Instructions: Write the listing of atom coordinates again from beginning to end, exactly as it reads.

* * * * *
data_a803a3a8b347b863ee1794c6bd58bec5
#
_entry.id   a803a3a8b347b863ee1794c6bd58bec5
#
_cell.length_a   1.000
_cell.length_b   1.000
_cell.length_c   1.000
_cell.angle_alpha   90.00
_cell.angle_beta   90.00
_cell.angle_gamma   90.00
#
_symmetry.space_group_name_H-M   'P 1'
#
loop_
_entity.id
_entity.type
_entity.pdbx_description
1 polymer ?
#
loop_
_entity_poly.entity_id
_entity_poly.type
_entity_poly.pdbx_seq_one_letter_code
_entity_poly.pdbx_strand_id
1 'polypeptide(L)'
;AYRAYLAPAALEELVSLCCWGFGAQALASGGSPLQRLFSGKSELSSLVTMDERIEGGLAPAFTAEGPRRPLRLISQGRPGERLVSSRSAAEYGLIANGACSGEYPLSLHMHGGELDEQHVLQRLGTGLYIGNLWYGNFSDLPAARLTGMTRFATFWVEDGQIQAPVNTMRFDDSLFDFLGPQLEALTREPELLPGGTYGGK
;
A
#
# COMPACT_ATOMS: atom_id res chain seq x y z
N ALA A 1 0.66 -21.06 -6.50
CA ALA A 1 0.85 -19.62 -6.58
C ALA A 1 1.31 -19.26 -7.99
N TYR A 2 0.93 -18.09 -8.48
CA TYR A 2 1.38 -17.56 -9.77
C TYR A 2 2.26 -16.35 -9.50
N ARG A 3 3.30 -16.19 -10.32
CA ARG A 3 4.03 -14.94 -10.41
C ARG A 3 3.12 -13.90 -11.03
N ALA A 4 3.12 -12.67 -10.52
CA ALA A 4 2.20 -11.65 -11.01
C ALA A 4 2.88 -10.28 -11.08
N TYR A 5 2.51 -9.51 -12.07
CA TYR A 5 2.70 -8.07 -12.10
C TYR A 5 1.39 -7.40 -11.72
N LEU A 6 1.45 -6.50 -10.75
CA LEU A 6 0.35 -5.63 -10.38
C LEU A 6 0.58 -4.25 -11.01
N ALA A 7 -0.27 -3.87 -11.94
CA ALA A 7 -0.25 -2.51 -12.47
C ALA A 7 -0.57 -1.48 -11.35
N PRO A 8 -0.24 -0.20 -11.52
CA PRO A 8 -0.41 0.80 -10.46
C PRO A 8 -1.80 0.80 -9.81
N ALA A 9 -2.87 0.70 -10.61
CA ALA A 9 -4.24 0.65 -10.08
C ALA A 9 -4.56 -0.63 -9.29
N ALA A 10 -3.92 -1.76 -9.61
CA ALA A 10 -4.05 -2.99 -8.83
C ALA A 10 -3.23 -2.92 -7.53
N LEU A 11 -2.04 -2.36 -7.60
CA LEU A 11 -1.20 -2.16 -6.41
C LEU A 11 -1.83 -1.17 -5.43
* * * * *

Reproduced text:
data_a803a3a8b347b863ee1794c6bd58bec5
#
_entry.id   a803a3a8b347b863ee1794c6bd58bec5
#
_cell.length_a   1.000
_cell.length_b   1.000
_cell.length_c   1.000
_cell.angle_alpha   90.00
_cell.angle_beta   90.00
_cell.angle_gamma   90.00
#
_symmetry.space_group_name_H-M   'P 1'
#
loop_
_entity.id
_entity.type
_entity.pdbx_description
1 polymer ?
#
loop_
_entity_poly.entity_id
_entity_poly.type
_entity_poly.pdbx_seq_one_letter_code
_entity_poly.pdbx_strand_id
1 'polypeptide(L)'
;AYRAYLAPAALEELVSLCCWGFGAQALASGGSPLQRLFSGKSELSSLVTMDERIEGGLAPAFTAEGPRRPLRLISQGRPGERLVSSRSAAEYGLIANGACSGEYPLSLHMHGGELDEQHVLQRLGTGLYIGNLWYGNFSDLPAARLTGMTRFATFWVEDGQIQAPVNTMRFDDSLFDFLGPQLEALTREPELLPGGTYGGK
;
A
#
# COMPACT_ATOMS: atom_id res chain seq x y z
N ALA A 1 0.66 -21.06 -6.50
CA ALA A 1 0.85 -19.62 -6.58
C ALA A 1 1.31 -19.26 -7.99
N TYR A 2 0.93 -18.09 -8.48
CA TYR A 2 1.38 -17.56 -9.77
C TYR A 2 2.26 -16.35 -9.50
N ARG A 3 3.30 -16.19 -10.32
CA ARG A 3 4.03 -14.94 -10.41
C ARG A 3 3.12 -13.90 -11.03
N ALA A 4 3.12 -12.67 -10.52
CA ALA A 4 2.20 -11.65 -11.01
C ALA A 4 2.88 -10.28 -11.08
N TYR A 5 2.51 -9.51 -12.07
CA TYR A 5 2.70 -8.07 -12.10
C TYR A 5 1.39 -7.40 -11.72
N LEU A 6 1.45 -6.50 -10.75
CA LEU A 6 0.35 -5.63 -10.38
C LEU A 6 0.58 -4.25 -11.01
N ALA A 7 -0.27 -3.87 -11.94
CA ALA A 7 -0.25 -2.51 -12.47
C ALA A 7 -0.57 -1.48 -11.35
N PRO A 8 -0.24 -0.20 -11.52
CA PRO A 8 -0.41 0.80 -10.46
C PRO A 8 -1.80 0.80 -9.81
N ALA A 9 -2.87 0.70 -10.61
CA ALA A 9 -4.24 0.65 -10.08
C ALA A 9 -4.56 -0.63 -9.29
N ALA A 10 -3.92 -1.76 -9.61
CA ALA A 10 -4.05 -2.99 -8.83
C ALA A 10 -3.23 -2.92 -7.53
N LEU A 11 -2.04 -2.36 -7.60
CA LEU A 11 -1.20 -2.16 -6.41
C LEU A 11 -1.83 -1.17 -5.43